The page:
It was a sombre time – reflecting on the beauty of nature and its resurgence, its capacity for renewal and the contrasting vileness of man. Most living creatures on earth kill to survive or protect. Man alone kills without adequate reason. This was most visible in the recent slaughter of innocents in Assam and Nagaland, especially in the mowing down of men, women and children in the former state by the National Democratic Front of Bodoland.

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These are pathological killers. And note the people who have been selectively slaughtered: Bengali-speaking settlers, including woodcutters (most of them Muslim), and a few Marwaris, from a family which has lived in Assam for generations. Note also the head of the family had been killed 13 years ago for refusing to pay under intimidation to Bodo armed groups.

The message is clear: ethnic cleansing. It has nothing to do with independence or a better deal. It has everything to do with extortion and a desire to sweep the place clean of “outsiders” who are as much outsiders as the “insiders” – they’ve been around for long enough. It is ugly, pathological hatred. Those who pulled the trigger deserve no leniency. They need to go to a psychiatrist, apart from facing the criminal system, and not be “rehabilitated” with all their sins forgiven.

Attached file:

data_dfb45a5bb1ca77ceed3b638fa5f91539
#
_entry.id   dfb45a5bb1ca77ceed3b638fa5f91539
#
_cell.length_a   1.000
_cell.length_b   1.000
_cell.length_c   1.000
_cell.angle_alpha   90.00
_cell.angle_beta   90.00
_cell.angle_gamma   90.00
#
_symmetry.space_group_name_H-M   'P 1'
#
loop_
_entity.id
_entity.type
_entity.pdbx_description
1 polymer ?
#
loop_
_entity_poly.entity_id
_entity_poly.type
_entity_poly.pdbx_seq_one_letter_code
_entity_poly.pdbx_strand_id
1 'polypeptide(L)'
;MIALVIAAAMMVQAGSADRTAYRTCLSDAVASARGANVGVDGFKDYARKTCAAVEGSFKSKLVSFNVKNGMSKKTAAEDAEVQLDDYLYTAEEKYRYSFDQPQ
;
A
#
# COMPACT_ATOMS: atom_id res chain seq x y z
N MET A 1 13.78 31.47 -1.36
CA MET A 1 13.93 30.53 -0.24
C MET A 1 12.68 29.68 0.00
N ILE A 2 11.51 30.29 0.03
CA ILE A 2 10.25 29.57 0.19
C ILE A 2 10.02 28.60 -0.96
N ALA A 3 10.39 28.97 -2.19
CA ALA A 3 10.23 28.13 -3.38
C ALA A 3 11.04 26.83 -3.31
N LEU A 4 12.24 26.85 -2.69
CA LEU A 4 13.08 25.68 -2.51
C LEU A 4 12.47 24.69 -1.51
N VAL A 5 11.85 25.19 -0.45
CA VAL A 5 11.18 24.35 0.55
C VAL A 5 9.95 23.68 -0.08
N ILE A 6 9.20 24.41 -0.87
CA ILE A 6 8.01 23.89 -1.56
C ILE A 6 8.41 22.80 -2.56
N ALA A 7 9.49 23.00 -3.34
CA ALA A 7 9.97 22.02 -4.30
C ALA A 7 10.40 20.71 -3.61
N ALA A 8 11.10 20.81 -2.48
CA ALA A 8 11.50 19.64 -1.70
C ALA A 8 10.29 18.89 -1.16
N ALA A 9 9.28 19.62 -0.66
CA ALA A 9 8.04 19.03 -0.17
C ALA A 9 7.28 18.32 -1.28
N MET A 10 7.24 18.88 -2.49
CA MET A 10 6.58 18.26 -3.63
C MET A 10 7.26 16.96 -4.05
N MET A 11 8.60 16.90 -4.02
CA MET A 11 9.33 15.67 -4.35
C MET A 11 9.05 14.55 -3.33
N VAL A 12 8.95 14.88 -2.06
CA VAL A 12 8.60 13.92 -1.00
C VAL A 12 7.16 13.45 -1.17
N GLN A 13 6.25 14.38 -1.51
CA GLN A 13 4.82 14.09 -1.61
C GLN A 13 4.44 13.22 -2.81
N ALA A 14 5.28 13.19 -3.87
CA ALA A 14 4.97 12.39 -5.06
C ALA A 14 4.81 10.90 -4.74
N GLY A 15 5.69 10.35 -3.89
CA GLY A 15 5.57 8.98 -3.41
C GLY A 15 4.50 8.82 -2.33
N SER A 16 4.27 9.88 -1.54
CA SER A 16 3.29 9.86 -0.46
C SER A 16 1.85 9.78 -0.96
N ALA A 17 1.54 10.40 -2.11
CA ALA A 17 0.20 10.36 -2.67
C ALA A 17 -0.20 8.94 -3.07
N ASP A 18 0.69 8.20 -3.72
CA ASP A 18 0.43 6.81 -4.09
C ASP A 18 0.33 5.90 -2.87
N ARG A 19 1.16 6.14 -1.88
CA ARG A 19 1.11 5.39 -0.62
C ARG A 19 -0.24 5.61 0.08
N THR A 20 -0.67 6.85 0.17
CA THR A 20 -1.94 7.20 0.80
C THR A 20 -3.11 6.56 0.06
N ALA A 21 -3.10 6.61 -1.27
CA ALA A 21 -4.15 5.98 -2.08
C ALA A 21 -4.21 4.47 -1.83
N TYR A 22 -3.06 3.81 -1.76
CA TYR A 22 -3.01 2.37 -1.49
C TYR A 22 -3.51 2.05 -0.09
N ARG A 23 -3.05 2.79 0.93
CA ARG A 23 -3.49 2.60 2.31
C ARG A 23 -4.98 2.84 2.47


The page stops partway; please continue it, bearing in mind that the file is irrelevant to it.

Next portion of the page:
Two days after the mayhem, which reminded those of us who have reported from the troubled Punjab in the 1980s and then Kashmir of those areas complete with pulling people out of homes and buses, lining them up and shooting them, the head of the NDFB calls for a cease-fire, under his “Bodo” name, DB Namgla, otherwise known as Ranjan Daimary. He is known to be based in Bangladesh, as are other men wanted by New Delhi for criminal offences – Paresh Baruah, Arabinda Rajkhowa and other leaders of United Liberation Front of Asom.

A point here: could it be that Daimary alias Namgla sent a message instructing the killings and then decided on the cease-fire? There had been a contact between the Government of India with the Bodo leadership in Bangladesh a few days ago and the reaction was positive. But clearly the leaders aren’t in control of their cadres. And there was no regret, no remorse over the killings in his statement to the media, conveniently emailed so that no tough questions could be asked.